I’m drawn to people who actively share the love of their industry and community beyond just their own products.
There’s really two parts to this statement:
Share the love: People use social media in different ways. Some use it to primarily talk about things they enjoy and are excited about while others use it to complain, insult, bully, and hate. While every human being is a nuanced brew of opinions, perspectives, and experiences, we’re able to shape ourselves and our impact on the world based on what we choose to share (and who we follow). Do you elevate a movie you enjoyed or bash on a movie you loathed? Personally, I feel more enriched by following and engaging with those who share the love.
Beyond just their own products: While it’s important for any creator to share their passion for their creations, it can come across as myopic if that’s all they share. I talked about this in a 2020 post in which I wrote, “When I hear James Hudson sharing a game he’s excited about or when I watch a review from Ed Baraf, it makes me even more inclined to support their products…. Every time I listen to Gabe Barrett on the Board Game Design Lab podcast or Peter and Mike on the One-Stop Co-op Shop podcast, my trust of their design skills increases, as it’s clear that they’re learning from a variety of games.”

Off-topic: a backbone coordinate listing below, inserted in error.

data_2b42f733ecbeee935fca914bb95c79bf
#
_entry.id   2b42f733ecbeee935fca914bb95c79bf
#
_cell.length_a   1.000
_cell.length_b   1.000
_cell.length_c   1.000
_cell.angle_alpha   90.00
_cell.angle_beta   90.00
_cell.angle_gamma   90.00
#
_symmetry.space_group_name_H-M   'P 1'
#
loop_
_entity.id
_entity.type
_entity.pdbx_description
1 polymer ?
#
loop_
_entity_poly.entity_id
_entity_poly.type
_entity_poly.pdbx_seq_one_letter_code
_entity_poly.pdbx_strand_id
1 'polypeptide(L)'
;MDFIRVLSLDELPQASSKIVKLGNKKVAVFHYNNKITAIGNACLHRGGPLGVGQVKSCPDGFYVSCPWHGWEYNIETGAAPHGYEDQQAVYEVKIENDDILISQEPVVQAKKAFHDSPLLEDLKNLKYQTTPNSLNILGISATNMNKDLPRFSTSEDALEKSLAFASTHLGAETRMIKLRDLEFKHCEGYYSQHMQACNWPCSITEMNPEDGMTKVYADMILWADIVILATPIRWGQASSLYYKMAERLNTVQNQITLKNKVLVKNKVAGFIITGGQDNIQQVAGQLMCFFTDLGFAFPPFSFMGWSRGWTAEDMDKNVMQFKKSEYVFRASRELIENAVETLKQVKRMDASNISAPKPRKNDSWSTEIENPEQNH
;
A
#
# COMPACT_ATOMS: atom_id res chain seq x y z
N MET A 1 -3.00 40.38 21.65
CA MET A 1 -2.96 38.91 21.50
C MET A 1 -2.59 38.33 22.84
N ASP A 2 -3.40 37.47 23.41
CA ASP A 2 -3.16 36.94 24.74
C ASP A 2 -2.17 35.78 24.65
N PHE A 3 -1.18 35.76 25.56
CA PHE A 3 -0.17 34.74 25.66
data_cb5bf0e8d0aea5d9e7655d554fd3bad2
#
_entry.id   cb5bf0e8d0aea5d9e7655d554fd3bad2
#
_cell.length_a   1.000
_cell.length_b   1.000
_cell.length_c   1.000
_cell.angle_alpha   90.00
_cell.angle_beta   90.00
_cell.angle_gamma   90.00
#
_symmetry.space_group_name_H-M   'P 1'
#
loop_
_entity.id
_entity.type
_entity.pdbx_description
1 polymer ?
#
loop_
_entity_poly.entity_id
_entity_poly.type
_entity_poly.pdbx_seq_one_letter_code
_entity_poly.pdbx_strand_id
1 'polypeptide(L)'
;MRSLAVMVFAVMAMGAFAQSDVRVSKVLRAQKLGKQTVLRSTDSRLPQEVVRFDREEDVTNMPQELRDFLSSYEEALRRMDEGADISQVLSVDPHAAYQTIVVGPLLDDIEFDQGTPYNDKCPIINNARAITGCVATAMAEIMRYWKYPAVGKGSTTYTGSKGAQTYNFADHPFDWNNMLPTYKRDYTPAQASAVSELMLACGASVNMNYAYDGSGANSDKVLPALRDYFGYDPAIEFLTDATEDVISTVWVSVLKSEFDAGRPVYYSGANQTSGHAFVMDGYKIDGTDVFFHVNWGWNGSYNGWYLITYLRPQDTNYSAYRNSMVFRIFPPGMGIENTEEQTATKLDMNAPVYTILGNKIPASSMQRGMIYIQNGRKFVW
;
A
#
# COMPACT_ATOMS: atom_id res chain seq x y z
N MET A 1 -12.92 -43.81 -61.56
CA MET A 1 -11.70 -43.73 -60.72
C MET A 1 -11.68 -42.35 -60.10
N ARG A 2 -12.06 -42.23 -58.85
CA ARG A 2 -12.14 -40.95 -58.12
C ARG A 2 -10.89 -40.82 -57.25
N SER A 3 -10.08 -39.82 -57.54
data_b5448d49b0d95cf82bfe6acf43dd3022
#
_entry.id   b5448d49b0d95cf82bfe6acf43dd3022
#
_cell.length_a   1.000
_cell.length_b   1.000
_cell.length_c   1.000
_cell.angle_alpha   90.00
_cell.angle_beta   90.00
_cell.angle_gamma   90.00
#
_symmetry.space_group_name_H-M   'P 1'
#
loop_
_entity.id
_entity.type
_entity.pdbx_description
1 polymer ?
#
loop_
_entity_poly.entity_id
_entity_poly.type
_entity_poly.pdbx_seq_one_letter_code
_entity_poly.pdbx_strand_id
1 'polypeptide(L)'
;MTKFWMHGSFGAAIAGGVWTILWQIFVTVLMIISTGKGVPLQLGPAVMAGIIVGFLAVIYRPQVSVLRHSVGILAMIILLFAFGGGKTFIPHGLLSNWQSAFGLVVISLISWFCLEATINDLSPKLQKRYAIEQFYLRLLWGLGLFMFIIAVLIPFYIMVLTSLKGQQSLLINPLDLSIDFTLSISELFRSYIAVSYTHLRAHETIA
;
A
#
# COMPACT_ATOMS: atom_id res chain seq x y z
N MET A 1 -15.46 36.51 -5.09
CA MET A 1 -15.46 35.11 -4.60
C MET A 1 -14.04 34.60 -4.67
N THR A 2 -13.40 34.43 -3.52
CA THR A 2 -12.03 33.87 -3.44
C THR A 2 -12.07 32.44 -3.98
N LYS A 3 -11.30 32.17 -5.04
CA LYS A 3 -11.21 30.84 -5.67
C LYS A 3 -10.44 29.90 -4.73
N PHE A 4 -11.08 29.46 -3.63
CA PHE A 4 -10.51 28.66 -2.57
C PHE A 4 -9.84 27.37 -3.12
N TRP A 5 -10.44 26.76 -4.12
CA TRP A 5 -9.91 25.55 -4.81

This idea of sharing the love has grown from a personal mantra of mine to a core philosophy at Stonemaier Games, starting with my game design YouTube channel in 2014. Aside from a few guest appearances, I mostly just discuss what I–Jamey–love about games, despite Stonemaier Games now having 2 other full-time employees (Alex and Joe).
Recently, Alex mentioned that he saw a “Brands We Love” page on a clothing website, and he got excited about it for the reasons mentioned above. I liked the idea of creating a page on the Stonemaier website where each of us could share beloved brands, thus offering a collective range of perspectives instead if just mine.
At first we were going to use the same concept–brands we love in the game industry–but we found that we admire a lot of other brands as a whole, but it was hard to anchor that category without accidentally leaving someone out.
Instead, we went with a few categories that were easier to identify in the moment (though we each chose slightly different approaches). Categories like “campaign game,” “digital game,” and “book” (yes, there are some non-gaming categories).
We’ve each set a reminder on our calendars to update our lists and archive the old list once every 2-3 months, so if you enjoy seeing what we love now, feel free to check back in the future too.
Without further ado, here is our “Stuff We Love” page!
Have you seen other companies sharing the love in this way? I’d love to see some examples of how they do it.
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